11- Morrer Mil Vezes (8 Million Ways to Die, Hal Ashby, 1986)Hal Ashby was really one of my favorite directors I’ve ever worked with, a real master, and such “art balls.” He would have such faith in the actors and himself and the whole process, that he would be so relaxed that it would seem to an outside person that he was unprepared. It was really just this faith in the artistic process. You just have to look at his work to see it. One of the sad, and tragic things about 8 Million Ways to Die, was the producer had hired this brilliant director who presented the script to me. I said ‘Why does Hal want to do this? It seems like kind of a cop, shoot-em up picture.’ Hal said “No, no. I want to get into the character’s obsession with alcohol, and a whole different thing. I don’t really know why I want to do it, which is maybe why I want to do it. The only way I’m going to figure out why is to get inside and examine it.” I was eager to work with him, so I got in there. The way he worked, I can understand why the money guys would get frustrated. He would throw out a lot of the script and do a lot of improvisation. Coming from being an editor, which is another great place for a director to come from, he would draw on that skill. I remember him saying the secret to being a great editor is to making yourself so familiar with all the film that you’ve got, and just sit there and go over, and over every single piece. So the producer was on the set often, had no respect for Hal’s process at all. Hal was very smart when one of the producer’s guys came to the set to spy on Hal. Hal hired him into his camp to be my technical adviser because he was a recovering alcoholic! He was a wealth of information and most of my speeches were worked out with him…somehow, miraculously, Hal shot the film the way he wanted to shoot it. Then it got down to the last weeks of shooting, with a few days left, and the producer comes down and says “You’ve got one more day.” So Hal, very brilliantly, made us all feel like we had all the time in the world. He let Andy Garcia, whose first film this was, do a bunch of takes for the bit he did on the phone. He wouldn’t rush him. He said “Let him discover the scene.” And at the end of the day, Hal got everything he needed! Hal was going to take some time off and he gave the film to his editor. The producer came in, fired Hal, came after the negative, then proceeded to cut the entire film against the grain that Hal shot it. Hal was making all these editorial choices in the camera while he was shooting. I remember asking Hal ‘Are we going to do much looping in this film?’ Hal said “I’ve never looped a film in my life! I’m an editor. I know how to take a razor blade, shave the emulsion off the film, and splice sound in.” I ended up looping about 100 lines after the producer re-cut it. It broke Hal’s heart, it really did…We didn’t know that he was sick at the time, but he probably was.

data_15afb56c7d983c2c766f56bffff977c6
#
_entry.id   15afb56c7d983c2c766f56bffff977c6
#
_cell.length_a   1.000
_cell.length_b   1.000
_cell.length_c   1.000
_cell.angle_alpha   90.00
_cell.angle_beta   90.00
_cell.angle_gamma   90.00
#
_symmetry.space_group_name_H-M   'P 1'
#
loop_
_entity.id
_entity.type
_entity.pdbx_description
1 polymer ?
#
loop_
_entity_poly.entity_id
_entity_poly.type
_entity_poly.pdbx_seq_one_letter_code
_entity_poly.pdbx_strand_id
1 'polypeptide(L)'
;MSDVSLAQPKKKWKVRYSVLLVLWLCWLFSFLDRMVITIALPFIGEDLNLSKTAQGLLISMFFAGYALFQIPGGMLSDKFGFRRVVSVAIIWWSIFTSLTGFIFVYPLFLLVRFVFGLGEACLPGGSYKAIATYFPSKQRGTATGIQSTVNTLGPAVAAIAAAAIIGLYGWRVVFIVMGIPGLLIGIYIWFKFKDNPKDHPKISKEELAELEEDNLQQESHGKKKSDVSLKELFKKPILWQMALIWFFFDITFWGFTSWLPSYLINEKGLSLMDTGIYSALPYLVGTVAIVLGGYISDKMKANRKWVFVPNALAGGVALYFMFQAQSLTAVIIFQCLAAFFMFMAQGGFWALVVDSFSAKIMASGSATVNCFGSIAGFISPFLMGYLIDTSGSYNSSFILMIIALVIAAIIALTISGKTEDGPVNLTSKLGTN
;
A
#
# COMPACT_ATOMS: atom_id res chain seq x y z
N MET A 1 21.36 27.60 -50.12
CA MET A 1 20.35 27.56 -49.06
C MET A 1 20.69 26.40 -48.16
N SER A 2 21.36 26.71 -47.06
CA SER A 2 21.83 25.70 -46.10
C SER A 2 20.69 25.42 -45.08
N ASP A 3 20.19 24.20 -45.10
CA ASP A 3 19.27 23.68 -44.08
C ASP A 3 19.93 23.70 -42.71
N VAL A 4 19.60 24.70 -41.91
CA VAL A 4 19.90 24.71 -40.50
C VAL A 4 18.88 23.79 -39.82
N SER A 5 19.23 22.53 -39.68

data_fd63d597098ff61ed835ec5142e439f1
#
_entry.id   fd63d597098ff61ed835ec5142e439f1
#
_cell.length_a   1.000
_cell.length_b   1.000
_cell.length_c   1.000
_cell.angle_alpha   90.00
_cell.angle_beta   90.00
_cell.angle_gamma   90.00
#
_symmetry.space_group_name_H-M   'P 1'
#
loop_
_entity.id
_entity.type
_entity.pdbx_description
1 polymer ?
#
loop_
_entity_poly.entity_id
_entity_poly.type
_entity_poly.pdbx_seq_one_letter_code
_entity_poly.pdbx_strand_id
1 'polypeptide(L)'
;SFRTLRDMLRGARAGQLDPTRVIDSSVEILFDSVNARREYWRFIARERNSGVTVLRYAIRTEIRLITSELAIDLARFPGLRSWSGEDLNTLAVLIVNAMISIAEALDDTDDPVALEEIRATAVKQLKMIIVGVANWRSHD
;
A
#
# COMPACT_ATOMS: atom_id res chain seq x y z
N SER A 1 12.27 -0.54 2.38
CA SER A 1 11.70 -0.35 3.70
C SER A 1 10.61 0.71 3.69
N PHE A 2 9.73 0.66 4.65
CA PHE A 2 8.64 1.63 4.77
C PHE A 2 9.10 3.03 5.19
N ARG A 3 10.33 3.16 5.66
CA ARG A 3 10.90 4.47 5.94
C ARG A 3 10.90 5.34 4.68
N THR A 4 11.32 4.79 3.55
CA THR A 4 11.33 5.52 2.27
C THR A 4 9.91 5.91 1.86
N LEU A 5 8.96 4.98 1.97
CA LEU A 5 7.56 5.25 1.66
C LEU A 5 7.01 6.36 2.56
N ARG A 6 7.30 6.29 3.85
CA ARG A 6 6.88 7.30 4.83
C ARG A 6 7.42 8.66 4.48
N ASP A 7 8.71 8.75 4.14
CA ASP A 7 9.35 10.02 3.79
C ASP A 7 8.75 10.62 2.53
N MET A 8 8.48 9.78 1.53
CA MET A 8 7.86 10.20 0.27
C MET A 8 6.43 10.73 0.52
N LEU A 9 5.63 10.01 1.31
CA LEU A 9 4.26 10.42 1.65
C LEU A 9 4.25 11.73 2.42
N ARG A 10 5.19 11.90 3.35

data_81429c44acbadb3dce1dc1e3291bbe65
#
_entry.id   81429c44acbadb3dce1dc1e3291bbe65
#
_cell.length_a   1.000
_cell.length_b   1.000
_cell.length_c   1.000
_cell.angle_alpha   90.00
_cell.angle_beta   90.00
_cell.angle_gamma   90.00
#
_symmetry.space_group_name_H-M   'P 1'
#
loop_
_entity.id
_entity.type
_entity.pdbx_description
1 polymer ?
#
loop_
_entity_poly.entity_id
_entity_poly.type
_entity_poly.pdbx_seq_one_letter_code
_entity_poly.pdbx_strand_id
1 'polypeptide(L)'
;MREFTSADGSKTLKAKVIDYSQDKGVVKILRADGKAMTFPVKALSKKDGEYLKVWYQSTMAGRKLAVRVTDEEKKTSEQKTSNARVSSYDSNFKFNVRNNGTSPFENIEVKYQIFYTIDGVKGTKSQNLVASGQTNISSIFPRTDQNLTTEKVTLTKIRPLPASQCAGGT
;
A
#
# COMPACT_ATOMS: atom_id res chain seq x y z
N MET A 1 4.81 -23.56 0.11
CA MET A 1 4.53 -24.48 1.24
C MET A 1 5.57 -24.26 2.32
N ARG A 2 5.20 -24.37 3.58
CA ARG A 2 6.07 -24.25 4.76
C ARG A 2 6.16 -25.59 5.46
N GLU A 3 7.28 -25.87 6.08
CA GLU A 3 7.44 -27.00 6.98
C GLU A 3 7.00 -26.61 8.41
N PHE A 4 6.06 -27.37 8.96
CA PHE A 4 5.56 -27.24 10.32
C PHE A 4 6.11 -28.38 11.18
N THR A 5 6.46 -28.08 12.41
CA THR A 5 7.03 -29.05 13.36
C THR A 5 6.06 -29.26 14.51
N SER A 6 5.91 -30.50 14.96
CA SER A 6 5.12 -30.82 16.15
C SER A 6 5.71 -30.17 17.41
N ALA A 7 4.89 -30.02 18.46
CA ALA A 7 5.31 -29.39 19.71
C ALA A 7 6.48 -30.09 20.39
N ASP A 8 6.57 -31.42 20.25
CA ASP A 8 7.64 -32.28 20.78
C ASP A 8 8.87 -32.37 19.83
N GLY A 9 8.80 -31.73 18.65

É um top dos filmes que mais gosto, mas para suas atuações seriam estes: Morrer Mil Vezes (8 Million Ways to Die, Hal Ashby, 1986), American Heart (Martin Bell, 1992), Susie e os Baker Boys (The Fabulous Baker Boys, Steve Kloves, 1989), Sem Medo de Viver (Fearless, Peter Weir, 1993), Cutter & Bone (Cutter’s Way, Ivan Passer, 1981), Tideland (Terry Gilliam, 2005), O Grande Lebowski (The Big Lebowski, Coen Brothers, 1998), O Homem das Estrelas (Starman, John Carpenter, 1984), O Pescador de Ilusões (The Fisher King, Terry Gilliam, 1991), Tucker – Um Homem e seu Sonho (Tucker: The Man and His Dream, Francis Ford Coppola, 1988)
Trechos de entrevista retirados daqui
Nota despropositada: Há uma história que gostaria de contar sobre a importância do cinema na vida das pessoas, envolvendo um outro filme com a presença de Bridges que nem sequer foi citado, talvez seja mais informação que necessário para os frequentadores deste blog saberem, mas ela é boa para se entender o meu ponto de vista de que qualquer manisfestação cinematográfica é válida e merece respeito, gostando ou não da mesma. É uma história longa, então vou resumir: eu gostava muito de drogas, mais especificamente de drogas fortemente alucinógenas, no melhor estilo “Fear and Loathing in Las Vegas”, então numa dessas minhas eventuais bad trips que duravam dias (porque sempre eram bad trips, mesmo assim eu adorava) cismei que haviam pessoas embaixo de todas as camas e dentro de todos os armários da casa onde morava com mais uma galera, por isso eu tinha que matá-las com a faca da cozinha, mas eis que alguém me acalma com o DVD de Seabiscuit, ver a porra do cavalinho me acalmava, só sei que passei dois dias seguidos vendo o filme e não lembro de absolutamente nada sobre ele. Portanto, palmas para o cavalinho do Homem Aranha que me salvou de uma vida de culpa e na prisão.